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Digital Subscriptions > History Revealed > July 2018 > Ask the Experts

Ask the Experts


The speck in the Pacific has other names, including Te Pito o Te Henua (the navel of the world) and Mata Ki Te Rangi (the eyes that look up to the sky). It has also become known as Rapa Nui, after the people who lived there and carved, around a millennium ago, its instantly recognisable giant stone heads. But the island’s most often used name was devised by Dutch admiral Jacob Roggeveen, the European who discovered it on 5 April 1722. Knowing he had found something unique, he decided to name the island after that momentous day – which happened to be Easter Sunday.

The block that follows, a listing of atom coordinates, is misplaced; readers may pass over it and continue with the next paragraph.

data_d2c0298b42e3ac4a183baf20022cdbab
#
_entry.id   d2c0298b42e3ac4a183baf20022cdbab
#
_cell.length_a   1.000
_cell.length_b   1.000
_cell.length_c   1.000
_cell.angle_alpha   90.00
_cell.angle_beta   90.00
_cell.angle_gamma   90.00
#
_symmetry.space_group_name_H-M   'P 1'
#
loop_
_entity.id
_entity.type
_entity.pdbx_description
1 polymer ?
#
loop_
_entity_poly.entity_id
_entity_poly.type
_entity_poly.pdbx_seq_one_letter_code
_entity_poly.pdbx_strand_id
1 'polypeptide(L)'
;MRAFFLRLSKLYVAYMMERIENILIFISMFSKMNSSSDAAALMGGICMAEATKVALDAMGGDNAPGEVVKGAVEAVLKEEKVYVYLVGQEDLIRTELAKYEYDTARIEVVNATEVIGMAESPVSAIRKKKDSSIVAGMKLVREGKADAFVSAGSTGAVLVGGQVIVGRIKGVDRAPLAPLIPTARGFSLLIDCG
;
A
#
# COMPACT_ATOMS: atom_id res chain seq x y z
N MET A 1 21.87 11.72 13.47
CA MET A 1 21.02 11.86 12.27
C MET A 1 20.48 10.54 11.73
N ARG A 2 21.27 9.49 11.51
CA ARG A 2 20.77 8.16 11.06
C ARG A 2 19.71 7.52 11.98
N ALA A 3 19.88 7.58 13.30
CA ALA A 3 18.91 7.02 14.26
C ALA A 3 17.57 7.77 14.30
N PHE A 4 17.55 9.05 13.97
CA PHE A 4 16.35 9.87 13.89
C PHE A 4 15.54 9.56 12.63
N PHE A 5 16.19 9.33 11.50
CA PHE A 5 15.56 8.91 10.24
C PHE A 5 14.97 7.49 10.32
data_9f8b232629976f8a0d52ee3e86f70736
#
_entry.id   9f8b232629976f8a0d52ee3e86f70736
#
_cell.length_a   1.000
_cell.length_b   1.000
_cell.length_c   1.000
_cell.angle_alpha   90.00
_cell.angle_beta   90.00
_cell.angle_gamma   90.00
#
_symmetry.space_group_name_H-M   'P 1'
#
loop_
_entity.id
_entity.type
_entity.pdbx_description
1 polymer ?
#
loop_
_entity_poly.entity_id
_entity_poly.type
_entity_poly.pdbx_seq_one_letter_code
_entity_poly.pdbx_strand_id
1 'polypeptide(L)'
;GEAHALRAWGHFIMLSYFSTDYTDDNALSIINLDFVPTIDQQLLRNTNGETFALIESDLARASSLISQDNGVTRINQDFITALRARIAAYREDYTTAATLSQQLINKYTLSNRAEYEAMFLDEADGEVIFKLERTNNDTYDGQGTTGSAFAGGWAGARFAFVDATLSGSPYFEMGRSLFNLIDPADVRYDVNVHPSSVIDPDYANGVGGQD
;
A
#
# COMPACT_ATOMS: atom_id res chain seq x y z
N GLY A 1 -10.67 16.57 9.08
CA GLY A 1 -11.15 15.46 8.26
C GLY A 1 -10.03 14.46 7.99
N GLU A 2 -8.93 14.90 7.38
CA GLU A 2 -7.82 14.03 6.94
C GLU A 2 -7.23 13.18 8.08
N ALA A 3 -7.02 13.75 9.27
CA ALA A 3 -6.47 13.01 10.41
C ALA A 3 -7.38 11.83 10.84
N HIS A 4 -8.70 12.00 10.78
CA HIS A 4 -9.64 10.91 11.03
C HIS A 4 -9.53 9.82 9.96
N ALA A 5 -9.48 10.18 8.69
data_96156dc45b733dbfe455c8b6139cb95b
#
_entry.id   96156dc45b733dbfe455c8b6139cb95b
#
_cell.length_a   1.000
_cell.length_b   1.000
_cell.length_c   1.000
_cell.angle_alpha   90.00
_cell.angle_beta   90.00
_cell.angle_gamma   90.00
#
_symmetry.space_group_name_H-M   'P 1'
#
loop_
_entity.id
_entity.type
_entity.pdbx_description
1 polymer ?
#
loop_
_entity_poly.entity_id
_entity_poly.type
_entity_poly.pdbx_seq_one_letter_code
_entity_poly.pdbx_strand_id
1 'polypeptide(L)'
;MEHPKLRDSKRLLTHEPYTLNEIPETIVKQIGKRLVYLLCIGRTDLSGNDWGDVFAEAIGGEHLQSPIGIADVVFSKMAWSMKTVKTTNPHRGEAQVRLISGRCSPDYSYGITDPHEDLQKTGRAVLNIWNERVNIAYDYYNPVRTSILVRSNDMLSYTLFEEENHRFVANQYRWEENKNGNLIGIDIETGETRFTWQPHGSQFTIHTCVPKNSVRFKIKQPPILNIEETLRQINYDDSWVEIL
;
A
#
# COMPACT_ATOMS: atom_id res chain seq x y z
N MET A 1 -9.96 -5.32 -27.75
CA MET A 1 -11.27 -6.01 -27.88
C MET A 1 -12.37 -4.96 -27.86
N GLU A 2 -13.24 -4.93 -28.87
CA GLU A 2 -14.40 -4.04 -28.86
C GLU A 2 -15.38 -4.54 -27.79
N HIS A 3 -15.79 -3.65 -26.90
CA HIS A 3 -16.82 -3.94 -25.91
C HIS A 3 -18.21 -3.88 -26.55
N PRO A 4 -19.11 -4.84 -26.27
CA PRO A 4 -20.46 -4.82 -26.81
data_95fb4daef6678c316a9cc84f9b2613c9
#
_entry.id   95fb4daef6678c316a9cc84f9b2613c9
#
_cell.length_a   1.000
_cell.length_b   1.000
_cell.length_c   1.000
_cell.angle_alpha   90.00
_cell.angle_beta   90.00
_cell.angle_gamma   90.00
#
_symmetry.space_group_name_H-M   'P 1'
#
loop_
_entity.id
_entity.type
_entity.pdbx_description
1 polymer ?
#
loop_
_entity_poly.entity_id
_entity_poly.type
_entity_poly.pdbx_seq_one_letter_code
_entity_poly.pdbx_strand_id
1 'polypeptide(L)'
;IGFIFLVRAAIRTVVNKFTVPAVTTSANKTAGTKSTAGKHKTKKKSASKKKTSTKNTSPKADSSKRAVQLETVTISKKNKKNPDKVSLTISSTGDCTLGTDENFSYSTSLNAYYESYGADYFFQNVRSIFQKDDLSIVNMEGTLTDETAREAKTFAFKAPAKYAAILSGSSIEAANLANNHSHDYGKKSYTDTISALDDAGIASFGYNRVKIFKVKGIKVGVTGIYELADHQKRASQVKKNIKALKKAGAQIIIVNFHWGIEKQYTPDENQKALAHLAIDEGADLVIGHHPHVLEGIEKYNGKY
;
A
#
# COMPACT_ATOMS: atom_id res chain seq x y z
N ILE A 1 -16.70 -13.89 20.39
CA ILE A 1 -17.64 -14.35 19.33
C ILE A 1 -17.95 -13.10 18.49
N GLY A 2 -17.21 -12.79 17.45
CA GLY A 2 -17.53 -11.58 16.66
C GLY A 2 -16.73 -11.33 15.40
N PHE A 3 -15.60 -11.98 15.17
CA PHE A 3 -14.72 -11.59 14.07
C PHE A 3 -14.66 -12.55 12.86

NOT JUST A PRETTY FACE Many of the 887 moai statues have bodies; some even have legs


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About History Revealed

In this month's issue… Everything you ever wanted to know about castles The complete story of the greatest emblem of the medieval age: how they evolved from simple forts into impregnable bastions, how they were built without modern machinery and how you could break into one. Plus: the Women's Liberation Movement; the peasant who became Japan's second great unifier; top 10 ancient board games; the football match that sparked a war; and a graphic guide to London Zoo's most famous residents.